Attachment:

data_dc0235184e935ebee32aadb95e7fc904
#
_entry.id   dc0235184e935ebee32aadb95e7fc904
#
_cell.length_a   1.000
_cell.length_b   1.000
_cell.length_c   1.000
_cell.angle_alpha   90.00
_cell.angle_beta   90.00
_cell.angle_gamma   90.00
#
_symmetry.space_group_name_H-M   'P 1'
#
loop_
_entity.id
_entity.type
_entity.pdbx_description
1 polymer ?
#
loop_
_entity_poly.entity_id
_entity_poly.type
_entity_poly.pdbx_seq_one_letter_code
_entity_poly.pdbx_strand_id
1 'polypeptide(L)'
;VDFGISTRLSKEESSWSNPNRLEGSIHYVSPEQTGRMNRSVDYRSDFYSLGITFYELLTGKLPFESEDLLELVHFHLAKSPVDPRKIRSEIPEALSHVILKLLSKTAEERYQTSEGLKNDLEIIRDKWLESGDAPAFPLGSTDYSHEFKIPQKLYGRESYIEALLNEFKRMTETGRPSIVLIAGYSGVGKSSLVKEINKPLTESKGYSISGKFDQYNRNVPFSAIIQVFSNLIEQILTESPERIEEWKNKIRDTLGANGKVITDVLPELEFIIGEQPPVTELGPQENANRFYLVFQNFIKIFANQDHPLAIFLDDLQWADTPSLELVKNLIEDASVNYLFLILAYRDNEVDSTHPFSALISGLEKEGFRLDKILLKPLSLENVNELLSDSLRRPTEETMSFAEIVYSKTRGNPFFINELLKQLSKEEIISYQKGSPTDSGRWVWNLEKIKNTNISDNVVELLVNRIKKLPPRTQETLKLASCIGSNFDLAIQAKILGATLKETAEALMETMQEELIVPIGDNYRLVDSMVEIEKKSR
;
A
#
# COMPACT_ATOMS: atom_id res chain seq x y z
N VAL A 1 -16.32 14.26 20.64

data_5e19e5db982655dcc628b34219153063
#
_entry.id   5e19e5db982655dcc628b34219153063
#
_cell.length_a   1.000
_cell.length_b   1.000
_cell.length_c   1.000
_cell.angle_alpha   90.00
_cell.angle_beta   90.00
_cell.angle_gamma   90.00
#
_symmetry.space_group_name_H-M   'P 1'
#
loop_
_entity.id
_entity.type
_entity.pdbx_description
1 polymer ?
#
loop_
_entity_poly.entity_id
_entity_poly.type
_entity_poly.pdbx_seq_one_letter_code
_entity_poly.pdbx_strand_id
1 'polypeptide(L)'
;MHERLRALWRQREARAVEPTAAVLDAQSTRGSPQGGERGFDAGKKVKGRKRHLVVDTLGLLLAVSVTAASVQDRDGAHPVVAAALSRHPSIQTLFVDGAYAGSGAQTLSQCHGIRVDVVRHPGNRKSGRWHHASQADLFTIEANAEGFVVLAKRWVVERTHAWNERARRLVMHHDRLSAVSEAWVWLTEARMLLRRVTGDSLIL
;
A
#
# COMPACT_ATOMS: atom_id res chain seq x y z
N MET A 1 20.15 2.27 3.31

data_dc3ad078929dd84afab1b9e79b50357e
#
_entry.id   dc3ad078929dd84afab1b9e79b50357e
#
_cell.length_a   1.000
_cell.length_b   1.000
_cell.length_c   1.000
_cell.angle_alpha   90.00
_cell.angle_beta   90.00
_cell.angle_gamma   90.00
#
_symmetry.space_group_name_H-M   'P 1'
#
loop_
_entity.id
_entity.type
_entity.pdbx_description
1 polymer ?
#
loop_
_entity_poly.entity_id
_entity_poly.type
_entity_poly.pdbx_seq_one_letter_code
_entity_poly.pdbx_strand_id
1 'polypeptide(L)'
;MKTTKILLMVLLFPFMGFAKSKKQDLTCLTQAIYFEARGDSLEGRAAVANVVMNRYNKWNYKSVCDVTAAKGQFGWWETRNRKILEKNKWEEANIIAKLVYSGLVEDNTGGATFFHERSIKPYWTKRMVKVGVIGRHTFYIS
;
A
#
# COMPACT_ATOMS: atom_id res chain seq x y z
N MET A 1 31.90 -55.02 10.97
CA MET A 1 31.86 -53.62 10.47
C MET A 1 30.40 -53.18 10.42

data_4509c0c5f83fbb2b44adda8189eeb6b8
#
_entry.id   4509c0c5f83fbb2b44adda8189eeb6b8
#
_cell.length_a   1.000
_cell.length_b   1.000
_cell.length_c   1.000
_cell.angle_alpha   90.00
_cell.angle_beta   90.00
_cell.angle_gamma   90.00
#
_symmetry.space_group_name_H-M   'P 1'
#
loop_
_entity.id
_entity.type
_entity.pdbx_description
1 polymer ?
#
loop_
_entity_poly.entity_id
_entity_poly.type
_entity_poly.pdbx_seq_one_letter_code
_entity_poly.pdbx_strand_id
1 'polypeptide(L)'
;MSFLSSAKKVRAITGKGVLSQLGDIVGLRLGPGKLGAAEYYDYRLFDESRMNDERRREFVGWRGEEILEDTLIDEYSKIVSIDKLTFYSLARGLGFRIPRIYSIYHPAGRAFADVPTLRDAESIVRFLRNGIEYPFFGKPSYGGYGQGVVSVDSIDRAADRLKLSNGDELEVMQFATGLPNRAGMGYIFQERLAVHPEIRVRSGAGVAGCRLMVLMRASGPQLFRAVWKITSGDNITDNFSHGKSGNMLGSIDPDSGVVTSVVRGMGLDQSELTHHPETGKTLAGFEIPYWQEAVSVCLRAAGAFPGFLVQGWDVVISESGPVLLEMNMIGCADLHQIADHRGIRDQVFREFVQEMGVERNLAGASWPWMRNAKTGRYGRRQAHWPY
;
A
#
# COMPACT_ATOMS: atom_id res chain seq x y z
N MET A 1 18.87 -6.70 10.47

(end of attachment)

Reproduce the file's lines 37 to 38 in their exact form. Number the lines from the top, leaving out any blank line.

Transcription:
_cell.length_b   1.000
_cell.length_c   1.000